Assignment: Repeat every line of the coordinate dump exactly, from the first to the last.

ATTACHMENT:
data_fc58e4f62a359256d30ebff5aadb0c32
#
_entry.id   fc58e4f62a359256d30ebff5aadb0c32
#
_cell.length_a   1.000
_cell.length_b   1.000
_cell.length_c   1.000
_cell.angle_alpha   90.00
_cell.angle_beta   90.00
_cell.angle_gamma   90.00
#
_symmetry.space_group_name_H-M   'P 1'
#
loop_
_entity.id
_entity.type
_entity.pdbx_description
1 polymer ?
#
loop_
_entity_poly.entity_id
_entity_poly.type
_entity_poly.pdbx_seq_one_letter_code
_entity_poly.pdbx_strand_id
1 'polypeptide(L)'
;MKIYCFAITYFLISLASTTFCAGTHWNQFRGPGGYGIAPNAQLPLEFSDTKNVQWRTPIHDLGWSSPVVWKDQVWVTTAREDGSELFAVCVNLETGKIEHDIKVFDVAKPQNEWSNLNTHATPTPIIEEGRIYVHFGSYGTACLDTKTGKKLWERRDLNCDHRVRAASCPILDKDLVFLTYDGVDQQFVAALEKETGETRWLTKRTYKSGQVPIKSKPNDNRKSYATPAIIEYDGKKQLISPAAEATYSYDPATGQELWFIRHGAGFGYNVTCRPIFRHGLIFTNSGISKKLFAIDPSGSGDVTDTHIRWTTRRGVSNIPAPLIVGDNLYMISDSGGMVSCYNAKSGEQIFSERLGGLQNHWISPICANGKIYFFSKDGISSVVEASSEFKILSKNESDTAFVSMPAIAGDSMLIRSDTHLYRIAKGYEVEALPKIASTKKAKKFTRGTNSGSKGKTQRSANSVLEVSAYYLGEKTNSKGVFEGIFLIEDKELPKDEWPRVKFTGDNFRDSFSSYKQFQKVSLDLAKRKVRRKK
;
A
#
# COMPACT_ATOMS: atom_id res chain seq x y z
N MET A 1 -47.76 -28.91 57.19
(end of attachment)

data_fc58e4f62a359256d30ebff5aadb0c32
#
_entry.id   fc58e4f62a359256d30ebff5aadb0c32
#
_cell.length_a   1.000
_cell.length_b   1.000
_cell.length_c   1.000
_cell.angle_alpha   90.00
_cell.angle_beta   90.00
_cell.angle_gamma   90.00
#
_symmetry.space_group_name_H-M   'P 1'
#
loop_
_entity.id
_entity.type
_entity.pdbx_description
1 polymer ?
#
loop_
_entity_poly.entity_id
_entity_poly.type
_entity_poly.pdbx_seq_one_letter_code
_entity_poly.pdbx_strand_id
1 'polypeptide(L)'
;MKIYCFAITYFLISLASTTFCAGTHWNQFRGPGGYGIAPNAQLPLEFSDTKNVQWRTPIHDLGWSSPVVWKDQVWVTTAREDGSELFAVCVNLETGKIEHDIKVFDVAKPQNEWSNLNTHATPTPIIEEGRIYVHFGSYGTACLDTKTGKKLWERRDLNCDHRVRAASCPILDKDLVFLTYDGVDQQFVAALEKETGETRWLTKRTYKSGQVPIKSKPNDNRKSYATPAIIEYDGKKQLISPAAEATYSYDPATGQELWFIRHGAGFGYNVTCRPIFRHGLIFTNSGISKKLFAIDPSGSGDVTDTHIRWTTRRGVSNIPAPLIVGDNLYMISDSGGMVSCYNAKSGEQIFSERLGGLQNHWISPICANGKIYFFSKDGISSVVEASSEFKILSKNESDTAFVSMPAIAGDSMLIRSDTHLYRIAKGYEVEALPKIASTKKAKKFTRGTNSGSKGKTQRSANSVLEVSAYYLGEKTNSKGVFEGIFLIEDKELPKDEWPRVKFTGDNFRDSFSSYKQFQKVSLDLAKRKVRRKK
;
A
#
# COMPACT_ATOMS: atom_id res chain seq x y z
N MET A 1 -47.76 -28.91 57.19